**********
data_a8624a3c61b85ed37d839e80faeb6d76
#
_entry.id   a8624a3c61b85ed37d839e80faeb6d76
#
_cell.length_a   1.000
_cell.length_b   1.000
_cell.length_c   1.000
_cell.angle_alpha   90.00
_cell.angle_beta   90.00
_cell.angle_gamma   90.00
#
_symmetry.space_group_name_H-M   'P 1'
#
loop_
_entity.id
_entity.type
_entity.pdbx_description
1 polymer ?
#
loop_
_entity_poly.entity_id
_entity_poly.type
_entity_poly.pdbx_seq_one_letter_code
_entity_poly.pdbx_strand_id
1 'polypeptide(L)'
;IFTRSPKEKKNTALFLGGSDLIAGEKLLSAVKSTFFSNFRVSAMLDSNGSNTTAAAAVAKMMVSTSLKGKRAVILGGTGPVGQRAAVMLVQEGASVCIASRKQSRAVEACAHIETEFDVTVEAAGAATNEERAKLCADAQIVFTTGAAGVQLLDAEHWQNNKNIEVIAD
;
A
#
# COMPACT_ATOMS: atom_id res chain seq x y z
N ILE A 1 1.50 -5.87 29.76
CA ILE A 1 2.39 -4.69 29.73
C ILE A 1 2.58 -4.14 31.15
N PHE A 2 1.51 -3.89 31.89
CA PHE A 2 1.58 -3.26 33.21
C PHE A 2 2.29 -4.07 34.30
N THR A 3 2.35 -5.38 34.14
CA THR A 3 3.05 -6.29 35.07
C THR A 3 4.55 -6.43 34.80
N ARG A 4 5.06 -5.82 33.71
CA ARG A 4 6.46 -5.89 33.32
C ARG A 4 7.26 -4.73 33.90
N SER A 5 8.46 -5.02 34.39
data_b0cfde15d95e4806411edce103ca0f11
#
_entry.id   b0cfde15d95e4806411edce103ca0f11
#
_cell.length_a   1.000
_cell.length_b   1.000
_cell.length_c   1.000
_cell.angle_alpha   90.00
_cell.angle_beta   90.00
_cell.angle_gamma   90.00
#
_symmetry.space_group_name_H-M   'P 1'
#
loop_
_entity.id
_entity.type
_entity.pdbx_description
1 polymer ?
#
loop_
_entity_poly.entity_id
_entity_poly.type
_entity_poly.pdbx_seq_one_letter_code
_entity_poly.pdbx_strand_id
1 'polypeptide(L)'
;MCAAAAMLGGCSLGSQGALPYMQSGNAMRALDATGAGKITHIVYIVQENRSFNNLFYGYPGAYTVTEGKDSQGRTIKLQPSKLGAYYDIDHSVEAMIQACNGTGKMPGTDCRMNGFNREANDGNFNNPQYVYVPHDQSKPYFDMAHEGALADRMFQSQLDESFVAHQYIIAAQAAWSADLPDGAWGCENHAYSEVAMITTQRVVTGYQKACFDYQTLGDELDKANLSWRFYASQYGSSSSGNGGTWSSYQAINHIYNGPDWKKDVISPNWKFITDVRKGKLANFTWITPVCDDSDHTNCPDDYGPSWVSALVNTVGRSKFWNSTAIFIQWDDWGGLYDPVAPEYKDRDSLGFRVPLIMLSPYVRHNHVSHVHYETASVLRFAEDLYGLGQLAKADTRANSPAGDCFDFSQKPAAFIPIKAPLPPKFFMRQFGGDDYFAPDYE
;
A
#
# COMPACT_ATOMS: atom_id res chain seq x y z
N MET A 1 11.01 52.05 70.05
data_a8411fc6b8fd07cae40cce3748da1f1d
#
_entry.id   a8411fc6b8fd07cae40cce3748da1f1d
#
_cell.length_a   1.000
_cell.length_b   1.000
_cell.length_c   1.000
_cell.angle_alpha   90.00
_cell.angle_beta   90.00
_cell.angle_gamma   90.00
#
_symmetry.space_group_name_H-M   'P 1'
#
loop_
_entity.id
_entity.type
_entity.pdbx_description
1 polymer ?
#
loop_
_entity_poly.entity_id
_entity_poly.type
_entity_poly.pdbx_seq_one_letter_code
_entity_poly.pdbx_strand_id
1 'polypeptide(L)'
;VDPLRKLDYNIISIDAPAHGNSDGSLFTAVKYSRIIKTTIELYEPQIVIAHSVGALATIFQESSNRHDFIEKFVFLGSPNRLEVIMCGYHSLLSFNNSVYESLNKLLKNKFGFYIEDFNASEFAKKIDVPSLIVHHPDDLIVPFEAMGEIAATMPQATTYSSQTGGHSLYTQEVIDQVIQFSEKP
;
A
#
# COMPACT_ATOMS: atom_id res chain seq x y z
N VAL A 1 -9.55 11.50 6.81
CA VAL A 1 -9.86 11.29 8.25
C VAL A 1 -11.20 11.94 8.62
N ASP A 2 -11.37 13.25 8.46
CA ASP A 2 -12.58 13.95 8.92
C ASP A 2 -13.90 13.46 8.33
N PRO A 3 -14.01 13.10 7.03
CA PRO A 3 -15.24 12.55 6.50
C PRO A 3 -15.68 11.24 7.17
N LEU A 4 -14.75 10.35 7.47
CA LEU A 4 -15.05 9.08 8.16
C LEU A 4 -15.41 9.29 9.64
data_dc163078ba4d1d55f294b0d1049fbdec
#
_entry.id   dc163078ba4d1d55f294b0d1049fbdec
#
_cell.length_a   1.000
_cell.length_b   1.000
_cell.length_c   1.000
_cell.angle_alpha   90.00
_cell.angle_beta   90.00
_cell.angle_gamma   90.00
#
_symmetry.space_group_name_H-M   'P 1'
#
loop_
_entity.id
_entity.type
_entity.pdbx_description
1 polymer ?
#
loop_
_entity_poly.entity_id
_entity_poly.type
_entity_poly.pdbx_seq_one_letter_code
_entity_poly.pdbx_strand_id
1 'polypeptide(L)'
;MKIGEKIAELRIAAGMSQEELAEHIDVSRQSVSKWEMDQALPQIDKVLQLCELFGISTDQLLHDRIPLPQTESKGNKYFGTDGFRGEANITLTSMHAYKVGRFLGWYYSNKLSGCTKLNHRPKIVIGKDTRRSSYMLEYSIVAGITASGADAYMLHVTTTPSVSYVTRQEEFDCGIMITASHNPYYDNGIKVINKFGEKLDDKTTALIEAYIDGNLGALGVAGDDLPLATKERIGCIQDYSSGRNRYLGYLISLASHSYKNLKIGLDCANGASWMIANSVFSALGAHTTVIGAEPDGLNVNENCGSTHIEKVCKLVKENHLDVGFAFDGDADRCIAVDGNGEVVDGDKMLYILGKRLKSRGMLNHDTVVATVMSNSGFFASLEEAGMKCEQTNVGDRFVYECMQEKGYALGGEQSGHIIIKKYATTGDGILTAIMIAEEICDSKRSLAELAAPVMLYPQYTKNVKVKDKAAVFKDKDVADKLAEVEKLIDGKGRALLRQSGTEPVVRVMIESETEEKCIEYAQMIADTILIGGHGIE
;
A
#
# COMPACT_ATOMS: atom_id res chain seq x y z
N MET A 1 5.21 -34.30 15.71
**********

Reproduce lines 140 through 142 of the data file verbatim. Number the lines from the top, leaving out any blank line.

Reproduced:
_entity_poly.pdbx_strand_id
1 'polypeptide(L)'
;MKIGEKIAELRIAAGMSQEELAEHIDVSRQSVSKWEMDQALPQIDKVLQLCELFGISTDQLLHDRIPLPQTESKGNKYFGTDGFRGEANITLTSMHAYKVGRFLGWYYSNKLSGCTKLNHRPKIVIGKDTRRSSYMLEYSIVAGITASGADAYMLHVTTTPSVSYVTRQEEFDCGIMITASHNPYYDNGIKVINKFGEKLDDKTTALIEAYIDGNLGALGVAGDDLPLATKERIGCIQDYSSGRNRYLGYLISLASHSYKNLKIGLDCANGASWMIANSVFSALGAHTTVIGAEPDGLNVNENCGSTHIEKVCKLVKENHLDVGFAFDGDADRCIAVDGNGEVVDGDKMLYILGKRLKSRGMLNHDTVVATVMSNSGFFASLEEAGMKCEQTNVGDRFVYECMQEKGYALGGEQSGHIIIKKYATTGDGILTAIMIAEEICDSKRSLAELAAPVMLYPQYTKNVKVKDKAAVFKDKDVADKLAEVEKLIDGKGRALLRQSGTEPVVRVMIESETEEKCIEYAQMIADTILIGGHGIE